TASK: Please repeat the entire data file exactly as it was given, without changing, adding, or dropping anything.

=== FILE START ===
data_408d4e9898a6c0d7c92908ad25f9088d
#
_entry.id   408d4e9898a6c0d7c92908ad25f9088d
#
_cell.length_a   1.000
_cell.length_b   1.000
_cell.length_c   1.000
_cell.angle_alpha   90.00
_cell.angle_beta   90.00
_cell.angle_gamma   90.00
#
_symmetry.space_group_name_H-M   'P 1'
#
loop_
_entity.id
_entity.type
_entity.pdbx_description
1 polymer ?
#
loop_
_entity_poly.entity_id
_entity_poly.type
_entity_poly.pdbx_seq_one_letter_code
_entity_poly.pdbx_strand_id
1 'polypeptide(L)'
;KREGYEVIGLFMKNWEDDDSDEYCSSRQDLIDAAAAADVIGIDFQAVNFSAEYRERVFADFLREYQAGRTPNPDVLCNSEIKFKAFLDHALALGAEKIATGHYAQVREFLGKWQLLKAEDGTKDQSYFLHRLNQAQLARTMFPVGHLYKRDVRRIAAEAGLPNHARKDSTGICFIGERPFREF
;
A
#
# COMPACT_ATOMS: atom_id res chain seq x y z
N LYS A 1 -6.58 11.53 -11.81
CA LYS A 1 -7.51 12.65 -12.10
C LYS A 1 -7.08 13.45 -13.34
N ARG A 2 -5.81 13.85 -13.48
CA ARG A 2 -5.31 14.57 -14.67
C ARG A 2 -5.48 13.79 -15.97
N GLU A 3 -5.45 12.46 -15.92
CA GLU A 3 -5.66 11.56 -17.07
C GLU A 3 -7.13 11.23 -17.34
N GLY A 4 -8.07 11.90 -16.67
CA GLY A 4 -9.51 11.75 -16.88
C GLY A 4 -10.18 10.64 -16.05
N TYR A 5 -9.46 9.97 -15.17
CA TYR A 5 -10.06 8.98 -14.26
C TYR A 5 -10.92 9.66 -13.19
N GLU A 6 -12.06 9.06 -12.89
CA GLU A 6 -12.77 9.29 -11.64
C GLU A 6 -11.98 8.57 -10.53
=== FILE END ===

data_408d4e9898a6c0d7c92908ad25f9088d
#
_entry.id   408d4e9898a6c0d7c92908ad25f9088d
#
_cell.length_a   1.000
_cell.length_b   1.000
_cell.length_c   1.000
_cell.angle_alpha   90.00
_cell.angle_beta   90.00
_cell.angle_gamma   90.00
#
_symmetry.space_group_name_H-M   'P 1'
#
loop_
_entity.id
_entity.type
_entity.pdbx_description
1 polymer ?
#
loop_
_entity_poly.entity_id
_entity_poly.type
_entity_poly.pdbx_seq_one_letter_code
_entity_poly.pdbx_strand_id
1 'polypeptide(L)'
;KREGYEVIGLFMKNWEDDDSDEYCSSRQDLIDAAAAADVIGIDFQAVNFSAEYRERVFADFLREYQAGRTPNPDVLCNSEIKFKAFLDHALALGAEKIATGHYAQVREFLGKWQLLKAEDGTKDQSYFLHRLNQAQLARTMFPVGHLYKRDVRRIAAEAGLPNHARKDSTGICFIGERPFREF
;
A
#
# COMPACT_ATOMS: atom_id res chain seq x y z
N LYS A 1 -6.58 11.53 -11.81
CA LYS A 1 -7.51 12.65 -12.10
C LYS A 1 -7.08 13.45 -13.34
N ARG A 2 -5.81 13.85 -13.48
CA ARG A 2 -5.31 14.57 -14.67
C ARG A 2 -5.48 13.79 -15.97
N GLU A 3 -5.45 12.46 -15.92
CA GLU A 3 -5.66 11.56 -17.07
C GLU A 3 -7.13 11.23 -17.34
N GLY A 4 -8.07 11.90 -16.67
CA GLY A 4 -9.51 11.75 -16.88
C GLY A 4 -10.18 10.64 -16.05
N TYR A 5 -9.46 9.97 -15.17
CA TYR A 5 -10.06 8.98 -14.26
C TYR A 5 -10.92 9.66 -13.19
N GLU A 6 -12.06 9.06 -12.89
CA GLU A 6 -12.77 9.29 -11.64
C GLU A 6 -11.98 8.57 -10.53